Michael Black was born in Whitehaven - Cumbria, in the UK, but was raised in Liverpool. He picked up photography in college at age seventeen, where he also experimented with sculpture, while studying art. He attended Falmouth University, studying photography,... Read More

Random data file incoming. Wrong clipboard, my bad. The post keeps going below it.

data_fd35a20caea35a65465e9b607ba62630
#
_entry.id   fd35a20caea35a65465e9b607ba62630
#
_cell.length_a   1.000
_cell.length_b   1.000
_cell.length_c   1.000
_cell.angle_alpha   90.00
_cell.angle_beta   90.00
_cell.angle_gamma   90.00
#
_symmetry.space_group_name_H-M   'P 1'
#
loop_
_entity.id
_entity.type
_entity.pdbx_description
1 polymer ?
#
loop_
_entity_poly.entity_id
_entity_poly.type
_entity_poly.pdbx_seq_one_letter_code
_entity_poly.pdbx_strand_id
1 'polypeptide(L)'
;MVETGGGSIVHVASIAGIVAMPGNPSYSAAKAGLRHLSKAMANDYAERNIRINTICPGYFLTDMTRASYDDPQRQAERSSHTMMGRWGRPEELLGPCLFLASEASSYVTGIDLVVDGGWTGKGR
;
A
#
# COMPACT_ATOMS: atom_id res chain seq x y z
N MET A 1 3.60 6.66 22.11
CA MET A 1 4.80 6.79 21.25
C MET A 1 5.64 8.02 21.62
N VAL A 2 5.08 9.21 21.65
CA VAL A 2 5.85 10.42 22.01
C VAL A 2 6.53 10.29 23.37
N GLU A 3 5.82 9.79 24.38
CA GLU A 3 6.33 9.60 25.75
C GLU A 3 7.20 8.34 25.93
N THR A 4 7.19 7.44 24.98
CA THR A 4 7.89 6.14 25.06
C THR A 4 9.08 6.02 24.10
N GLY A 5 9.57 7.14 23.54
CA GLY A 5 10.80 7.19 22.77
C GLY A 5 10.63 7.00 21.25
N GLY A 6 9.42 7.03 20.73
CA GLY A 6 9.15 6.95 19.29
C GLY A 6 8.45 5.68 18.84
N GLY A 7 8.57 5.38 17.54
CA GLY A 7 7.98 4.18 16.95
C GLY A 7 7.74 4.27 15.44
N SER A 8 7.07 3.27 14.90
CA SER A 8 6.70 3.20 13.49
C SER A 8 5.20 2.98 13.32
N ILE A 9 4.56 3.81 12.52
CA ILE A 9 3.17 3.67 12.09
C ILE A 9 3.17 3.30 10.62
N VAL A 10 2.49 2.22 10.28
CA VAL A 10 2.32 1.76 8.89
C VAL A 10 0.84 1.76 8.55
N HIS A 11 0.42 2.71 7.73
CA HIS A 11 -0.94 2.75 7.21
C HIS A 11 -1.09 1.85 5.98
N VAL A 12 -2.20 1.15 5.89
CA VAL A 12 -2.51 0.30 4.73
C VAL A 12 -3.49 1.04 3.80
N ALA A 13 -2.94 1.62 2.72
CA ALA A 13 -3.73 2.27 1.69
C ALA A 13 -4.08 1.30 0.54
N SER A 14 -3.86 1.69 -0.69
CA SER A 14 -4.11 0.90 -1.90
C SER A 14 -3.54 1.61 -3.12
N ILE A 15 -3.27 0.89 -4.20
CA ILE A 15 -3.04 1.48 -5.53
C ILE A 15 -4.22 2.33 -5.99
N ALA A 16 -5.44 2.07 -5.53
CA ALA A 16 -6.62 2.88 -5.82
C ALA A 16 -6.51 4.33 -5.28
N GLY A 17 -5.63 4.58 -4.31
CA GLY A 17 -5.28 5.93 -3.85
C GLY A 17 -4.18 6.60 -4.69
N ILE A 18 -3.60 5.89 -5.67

Michael Black was born in Whitehaven - Cumbria, in the UK, but was raised in Liverpool. He picked up photography in college at age seventeen, where he also experimented with sculpture, while studying art. He attended Falmouth University, studying photography, and graduated in 2015. The graduate show was held at The Old Truman Brewery, London. While studying at Falmouth, he extended his practice past that of conventional straight photography and produced several bodies of work that were either camera-less or incorporated 3D/virtual elements. Like many people born in the 80’s and 90’s, he was raised with access to the internet and video games which would come to have a profound effect on his later work. Instant access to media online, the ability to play as characters in simulated scenarios, and the ability to create and become an “avatar” of your own (or someone else’s design), meant he had grown up as himself and many others. While his experiences may have been primarily through online fantasy games, those were not the only examples. Once social media became mainstream, most people had constructed multiple profiles for themselves and began colonizing the new and networked digital territory. The ability to plug into different roles inspired his earlier work like Avatars and Avatars II, before eventually investigating the medium itself, and producing The Shortest Distance Between Two Points for his graduate show in London. The two backlit images that were presented, resembling screens, showed characters passing through each other like noncollision objects in a rendering program or avatars in a game; so intimately close that they’re inside one another but unaware of the distance between themselves. It’s similar to how digital devices allow us to forget the distance between places - acting as windows to other places and connections to people an unknown distance away.Black now lives in Tokyo. His work is still digital, and still touches on avatar themes and digital networks, but recently has taken a more Japanese turn. Being immersed in another culture, and another culture’s visual language, offered an opportunity to reflect on how he had understood it from abroad, and how it affected the people living in it. Finding that his past experiences with Japanese media, like anime and video games, had already shaped his idea of Japan, he produced 1 PLAYER START for Tokyo Art Book Fair. The book was not accepted but is available for viewing online. It is a collection of images taken around Japan, often jarringly fused with snapshots of arcade game machines’ screens. Around the same time, he also produced Lovers, a series of 3D sculptures of 3D scanned figurines fused with sex toy designs - a reflection on images becoming as desirable as their real counterparts. Lovers was exhibited at CICA Museum, South Korea, as part of their International New Media Exhibition, and will be published in their New Media art book in December 2018.